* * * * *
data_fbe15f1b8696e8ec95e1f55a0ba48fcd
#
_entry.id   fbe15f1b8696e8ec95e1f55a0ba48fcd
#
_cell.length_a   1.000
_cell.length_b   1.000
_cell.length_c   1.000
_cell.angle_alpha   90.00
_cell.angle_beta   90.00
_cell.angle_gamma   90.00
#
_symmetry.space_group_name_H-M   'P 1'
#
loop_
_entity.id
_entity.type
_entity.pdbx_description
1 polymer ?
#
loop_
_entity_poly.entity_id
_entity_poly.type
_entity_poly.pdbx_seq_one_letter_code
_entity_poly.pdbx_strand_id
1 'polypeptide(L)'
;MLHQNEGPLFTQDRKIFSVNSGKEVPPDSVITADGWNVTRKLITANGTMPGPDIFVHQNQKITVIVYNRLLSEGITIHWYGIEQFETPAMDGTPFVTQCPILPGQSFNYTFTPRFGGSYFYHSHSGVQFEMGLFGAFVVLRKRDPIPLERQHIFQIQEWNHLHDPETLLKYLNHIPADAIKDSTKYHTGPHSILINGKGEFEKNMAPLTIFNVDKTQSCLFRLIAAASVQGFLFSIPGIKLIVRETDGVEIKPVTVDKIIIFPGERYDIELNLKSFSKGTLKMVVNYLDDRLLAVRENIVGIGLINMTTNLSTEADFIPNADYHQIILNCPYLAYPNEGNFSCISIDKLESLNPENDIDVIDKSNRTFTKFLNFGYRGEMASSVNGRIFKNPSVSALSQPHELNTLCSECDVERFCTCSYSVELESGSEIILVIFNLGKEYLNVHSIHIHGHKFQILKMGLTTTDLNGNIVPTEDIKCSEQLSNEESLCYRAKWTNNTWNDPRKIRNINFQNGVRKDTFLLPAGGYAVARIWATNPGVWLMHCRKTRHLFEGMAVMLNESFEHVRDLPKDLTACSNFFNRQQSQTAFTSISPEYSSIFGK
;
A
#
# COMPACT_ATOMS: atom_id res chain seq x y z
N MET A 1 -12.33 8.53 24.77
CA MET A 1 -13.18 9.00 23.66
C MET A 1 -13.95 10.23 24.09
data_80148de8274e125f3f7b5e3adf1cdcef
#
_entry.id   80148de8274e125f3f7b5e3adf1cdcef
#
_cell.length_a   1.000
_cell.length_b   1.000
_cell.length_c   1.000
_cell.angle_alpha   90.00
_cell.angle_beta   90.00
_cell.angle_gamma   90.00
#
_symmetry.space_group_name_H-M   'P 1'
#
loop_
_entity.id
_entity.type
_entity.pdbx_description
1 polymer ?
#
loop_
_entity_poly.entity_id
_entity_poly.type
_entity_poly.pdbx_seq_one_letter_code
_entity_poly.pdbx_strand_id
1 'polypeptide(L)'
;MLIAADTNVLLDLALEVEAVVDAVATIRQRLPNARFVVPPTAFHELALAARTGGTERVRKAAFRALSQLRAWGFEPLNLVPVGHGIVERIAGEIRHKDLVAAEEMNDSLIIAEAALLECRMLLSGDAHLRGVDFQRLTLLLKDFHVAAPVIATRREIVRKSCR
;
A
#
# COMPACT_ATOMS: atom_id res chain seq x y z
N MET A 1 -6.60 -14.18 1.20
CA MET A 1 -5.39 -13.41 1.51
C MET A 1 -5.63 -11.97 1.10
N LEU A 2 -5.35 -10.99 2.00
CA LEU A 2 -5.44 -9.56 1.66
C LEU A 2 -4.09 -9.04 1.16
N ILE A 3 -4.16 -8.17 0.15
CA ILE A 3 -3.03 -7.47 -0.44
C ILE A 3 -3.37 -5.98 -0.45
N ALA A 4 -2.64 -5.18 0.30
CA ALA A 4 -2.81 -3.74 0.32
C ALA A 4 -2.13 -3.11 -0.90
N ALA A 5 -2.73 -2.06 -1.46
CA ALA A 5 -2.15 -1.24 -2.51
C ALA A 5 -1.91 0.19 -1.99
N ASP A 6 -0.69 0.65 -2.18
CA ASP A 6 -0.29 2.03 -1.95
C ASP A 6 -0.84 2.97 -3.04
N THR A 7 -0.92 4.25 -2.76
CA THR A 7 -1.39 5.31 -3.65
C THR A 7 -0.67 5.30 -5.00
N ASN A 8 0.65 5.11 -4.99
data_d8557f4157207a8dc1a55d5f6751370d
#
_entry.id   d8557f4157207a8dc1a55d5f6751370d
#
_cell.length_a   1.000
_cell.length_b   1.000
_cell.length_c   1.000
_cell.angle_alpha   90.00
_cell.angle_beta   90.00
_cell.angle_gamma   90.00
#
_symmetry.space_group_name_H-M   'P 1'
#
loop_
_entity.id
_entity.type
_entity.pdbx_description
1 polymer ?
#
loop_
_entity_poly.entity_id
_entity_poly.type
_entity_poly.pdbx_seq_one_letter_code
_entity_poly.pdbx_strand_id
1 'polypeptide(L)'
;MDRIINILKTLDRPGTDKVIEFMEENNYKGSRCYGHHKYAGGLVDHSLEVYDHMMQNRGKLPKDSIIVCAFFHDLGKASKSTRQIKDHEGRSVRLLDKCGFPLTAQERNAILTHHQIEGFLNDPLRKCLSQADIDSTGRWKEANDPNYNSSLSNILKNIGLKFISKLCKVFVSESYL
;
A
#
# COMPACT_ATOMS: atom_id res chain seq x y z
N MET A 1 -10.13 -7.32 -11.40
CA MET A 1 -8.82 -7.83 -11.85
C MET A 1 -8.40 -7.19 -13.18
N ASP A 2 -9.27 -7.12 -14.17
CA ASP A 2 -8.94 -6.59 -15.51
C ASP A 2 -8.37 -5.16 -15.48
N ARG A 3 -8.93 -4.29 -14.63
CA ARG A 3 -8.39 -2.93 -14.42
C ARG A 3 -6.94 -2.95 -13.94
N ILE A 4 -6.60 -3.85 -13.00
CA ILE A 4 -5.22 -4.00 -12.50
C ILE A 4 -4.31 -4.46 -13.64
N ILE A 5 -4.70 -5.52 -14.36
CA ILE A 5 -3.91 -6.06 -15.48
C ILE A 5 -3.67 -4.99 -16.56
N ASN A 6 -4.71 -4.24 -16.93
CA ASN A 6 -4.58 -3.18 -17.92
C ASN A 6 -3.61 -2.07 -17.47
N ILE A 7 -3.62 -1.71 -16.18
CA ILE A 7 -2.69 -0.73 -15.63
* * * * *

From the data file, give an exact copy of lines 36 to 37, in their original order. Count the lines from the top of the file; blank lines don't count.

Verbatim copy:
_entry.id   80148de8274e125f3f7b5e3adf1cdcef
#